So I'm going to introduce you to a lady I met with last week. Her name's Susan. It may not look like it, but Susan is a representative of a $27 billion market. 27 billion dollars is what people like Susan spend every year on cell phone charging, flashlight batteries and kerosene to light their homes. So Susan is a proud owner of a small solar system. It's a kit rather than a planetary thing, so a small solar system, and her small solar system allows her to have a couple of lightbulbs, and she's made this transition, this jump, from kerosene into light. She has four or five lights and a radio. It's fantastic, and she talks about it. She talks about her kids doing homework at night because she has light. I'm not sure what the kids feel about that. She talks about the fact that she can go out at 4am and look after the cows, and she's not so worried, but also, with a little twinkle in her eye, she talks about how light turns her house into a home at night. She's not scared of her own house at night, because it has light in it, and I thought that was amazing.
So Susan does something that many customers of these companies that I talked about do, and she forces us to innovate. She challenges companies, saying, "I've got the radio and the lights. You know what? I'd like a TV. I'd like to entertain, educate me and my kids. And then I would like to have some hair clippers for my kids, you know, to cut my kids' hair, and I'd love to have a fridge. And she's coined something that the energy world is really hungry to do. The idea that she's coined is the energy ladder. It starts, again, with a lightbulb. Right? And the lightbulb is an idea that we can get our kids to do homework, and very cheap, about five dollars, and we can get it distributed. But then let's go up from there. This is the kit that Susan has: four lightbulbs, radio, maybe a little flashlight, a little solar panel on the roof. And then let's go up again. We can get maybe at about 500 dollars, the previous kit was maybe $150, again, paid for over time, two years to pay it all off, you can get the TV, so the lightbulbs and the TV.
And you start to ask yourself, "So where is this headed?" Is this headed here, where we can have distributed systems with the right infrastructure to provide power for our hospitals and our schools? And really how far can this go? And this is the mindset shift that I think is really exciting. How far can we go? Could it get up to here? You know, this is the conceptual design for one of the world's biggest factories, designed to be fully solar-powered and fully off grid. Maybe we can get that.
So there's a generation of these companies that are out there doing this work and creating thousands of jobs, creating, selling, tens of thousands of these solar systems, so bringing tens of thousands of families into light, and tackling that big $1 billion problem that I talked about at the beginning, and really innovating. And what they're doing is, they're not only energy companies, they're also credit finance companies, so they're bringing people into an economy. They're retail companies, so they're taking products out to people in the connecting markets. And they're appliance companies, so they're developing extraordinary products that are very efficient and very cheap.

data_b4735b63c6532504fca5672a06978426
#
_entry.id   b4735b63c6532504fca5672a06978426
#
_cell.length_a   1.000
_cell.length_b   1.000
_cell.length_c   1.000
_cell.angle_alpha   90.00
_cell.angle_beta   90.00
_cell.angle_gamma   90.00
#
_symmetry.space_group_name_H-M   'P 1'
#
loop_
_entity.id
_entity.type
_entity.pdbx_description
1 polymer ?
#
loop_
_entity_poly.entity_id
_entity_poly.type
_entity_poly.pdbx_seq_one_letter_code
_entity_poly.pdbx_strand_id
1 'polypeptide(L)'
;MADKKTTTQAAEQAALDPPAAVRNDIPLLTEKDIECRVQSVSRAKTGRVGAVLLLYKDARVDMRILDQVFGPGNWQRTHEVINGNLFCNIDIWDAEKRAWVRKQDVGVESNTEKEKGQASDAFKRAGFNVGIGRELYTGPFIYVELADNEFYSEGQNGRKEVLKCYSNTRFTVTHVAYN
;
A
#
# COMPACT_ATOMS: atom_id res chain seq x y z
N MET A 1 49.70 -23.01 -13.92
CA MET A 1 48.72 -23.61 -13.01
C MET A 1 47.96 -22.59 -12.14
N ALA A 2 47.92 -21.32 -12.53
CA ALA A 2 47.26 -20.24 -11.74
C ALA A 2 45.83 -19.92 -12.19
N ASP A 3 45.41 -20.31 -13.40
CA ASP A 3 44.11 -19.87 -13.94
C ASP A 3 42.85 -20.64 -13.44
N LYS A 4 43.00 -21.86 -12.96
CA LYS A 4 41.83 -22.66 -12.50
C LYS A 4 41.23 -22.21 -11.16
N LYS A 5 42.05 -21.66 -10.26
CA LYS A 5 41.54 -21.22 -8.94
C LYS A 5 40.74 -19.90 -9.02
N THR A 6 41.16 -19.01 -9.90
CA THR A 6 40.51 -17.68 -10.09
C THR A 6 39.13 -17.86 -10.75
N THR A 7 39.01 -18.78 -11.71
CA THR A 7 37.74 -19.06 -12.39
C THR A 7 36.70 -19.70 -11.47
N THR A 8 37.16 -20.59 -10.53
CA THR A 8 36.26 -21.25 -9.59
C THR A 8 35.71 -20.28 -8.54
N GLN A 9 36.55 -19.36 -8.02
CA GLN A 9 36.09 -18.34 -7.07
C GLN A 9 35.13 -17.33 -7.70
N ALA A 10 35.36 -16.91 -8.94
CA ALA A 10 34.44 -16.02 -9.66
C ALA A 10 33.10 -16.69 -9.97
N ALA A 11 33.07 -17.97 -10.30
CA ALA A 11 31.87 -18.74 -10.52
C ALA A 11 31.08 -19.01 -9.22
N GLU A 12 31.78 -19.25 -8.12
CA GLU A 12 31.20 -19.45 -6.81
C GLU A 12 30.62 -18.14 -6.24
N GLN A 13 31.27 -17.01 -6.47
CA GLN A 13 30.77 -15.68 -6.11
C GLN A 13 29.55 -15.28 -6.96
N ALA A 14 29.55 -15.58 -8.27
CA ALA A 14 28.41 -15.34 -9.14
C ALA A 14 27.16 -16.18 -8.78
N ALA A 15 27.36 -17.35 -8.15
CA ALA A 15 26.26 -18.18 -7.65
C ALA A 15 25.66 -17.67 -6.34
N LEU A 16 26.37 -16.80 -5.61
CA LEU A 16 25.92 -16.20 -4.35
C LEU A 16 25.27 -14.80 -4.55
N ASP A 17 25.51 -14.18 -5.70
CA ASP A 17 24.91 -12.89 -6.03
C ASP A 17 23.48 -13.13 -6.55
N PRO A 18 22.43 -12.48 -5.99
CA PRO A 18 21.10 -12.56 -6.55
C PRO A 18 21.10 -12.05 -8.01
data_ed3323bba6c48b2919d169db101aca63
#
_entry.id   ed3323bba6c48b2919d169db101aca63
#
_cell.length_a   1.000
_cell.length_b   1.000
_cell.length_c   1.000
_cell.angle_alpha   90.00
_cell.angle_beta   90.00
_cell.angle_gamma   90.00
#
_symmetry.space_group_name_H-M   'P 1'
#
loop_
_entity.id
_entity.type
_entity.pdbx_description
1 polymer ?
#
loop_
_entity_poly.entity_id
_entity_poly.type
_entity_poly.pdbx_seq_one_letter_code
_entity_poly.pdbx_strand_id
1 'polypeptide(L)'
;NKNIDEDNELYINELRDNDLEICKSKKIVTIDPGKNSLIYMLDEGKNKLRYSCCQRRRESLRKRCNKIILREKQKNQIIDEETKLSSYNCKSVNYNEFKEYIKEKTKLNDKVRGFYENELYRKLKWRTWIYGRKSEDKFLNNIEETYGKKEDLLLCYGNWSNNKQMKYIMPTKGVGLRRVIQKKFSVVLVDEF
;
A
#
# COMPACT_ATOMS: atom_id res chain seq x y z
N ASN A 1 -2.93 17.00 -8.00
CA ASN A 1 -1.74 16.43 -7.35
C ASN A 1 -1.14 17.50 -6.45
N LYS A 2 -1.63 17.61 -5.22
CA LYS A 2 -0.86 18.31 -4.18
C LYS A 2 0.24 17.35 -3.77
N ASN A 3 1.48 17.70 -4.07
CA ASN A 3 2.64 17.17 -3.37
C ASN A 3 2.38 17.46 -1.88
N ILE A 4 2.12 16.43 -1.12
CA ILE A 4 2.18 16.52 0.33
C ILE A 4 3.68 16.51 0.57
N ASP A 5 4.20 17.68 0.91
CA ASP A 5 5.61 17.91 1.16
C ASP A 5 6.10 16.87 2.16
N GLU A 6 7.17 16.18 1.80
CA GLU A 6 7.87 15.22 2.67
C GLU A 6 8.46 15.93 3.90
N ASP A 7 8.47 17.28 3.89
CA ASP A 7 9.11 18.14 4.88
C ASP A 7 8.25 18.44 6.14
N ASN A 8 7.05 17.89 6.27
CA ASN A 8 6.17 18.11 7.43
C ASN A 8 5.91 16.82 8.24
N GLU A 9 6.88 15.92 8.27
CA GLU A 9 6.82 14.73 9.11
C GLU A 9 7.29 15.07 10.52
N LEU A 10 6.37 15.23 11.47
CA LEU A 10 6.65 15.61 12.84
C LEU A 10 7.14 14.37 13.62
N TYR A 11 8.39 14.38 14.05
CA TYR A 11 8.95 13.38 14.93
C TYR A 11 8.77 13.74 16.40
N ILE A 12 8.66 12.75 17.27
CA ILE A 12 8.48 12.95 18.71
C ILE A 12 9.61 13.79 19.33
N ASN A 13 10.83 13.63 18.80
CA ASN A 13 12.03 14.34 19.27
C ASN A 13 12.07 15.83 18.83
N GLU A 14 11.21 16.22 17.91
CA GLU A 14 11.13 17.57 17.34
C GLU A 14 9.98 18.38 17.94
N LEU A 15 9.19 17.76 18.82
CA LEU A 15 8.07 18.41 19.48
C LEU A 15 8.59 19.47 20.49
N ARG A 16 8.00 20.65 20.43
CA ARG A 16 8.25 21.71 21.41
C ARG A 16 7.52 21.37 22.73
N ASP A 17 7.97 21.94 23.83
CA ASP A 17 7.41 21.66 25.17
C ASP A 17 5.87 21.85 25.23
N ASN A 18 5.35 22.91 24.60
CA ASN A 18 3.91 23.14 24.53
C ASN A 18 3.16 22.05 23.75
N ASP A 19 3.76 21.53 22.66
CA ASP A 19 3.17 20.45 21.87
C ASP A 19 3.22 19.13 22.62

So an extraordinary thing is happening out there that's worth recognizing. And where does it take us? From a governmental perspective, from a social perspective, it takes us out to two really big goals. We aspire towards energy access for everybody, and we aspire towards a fully-functioning low-carbon economy. And we're getting to the point where we're seeing the fully-functioning low-carbon economy is not just about getting people onto the grid, it's about getting people onto electricity and doing it in a way that's really dignified.
So I want us all to picture it for a moment, really picture what this could mean: [New energy ecosystem] an energy system that's not just about subsistence power, getting the family off the kerosene, but it's actually the full suite of appliances and tools and productivity that we've all gotten used to, so actually energy at a scale that can drive industrial development. And it's the ability to have powerful tools. It's the ability to be productive in the households, as a farmer, or as a carpenter or as a tailor and get your businesses to work and bring you into the economy.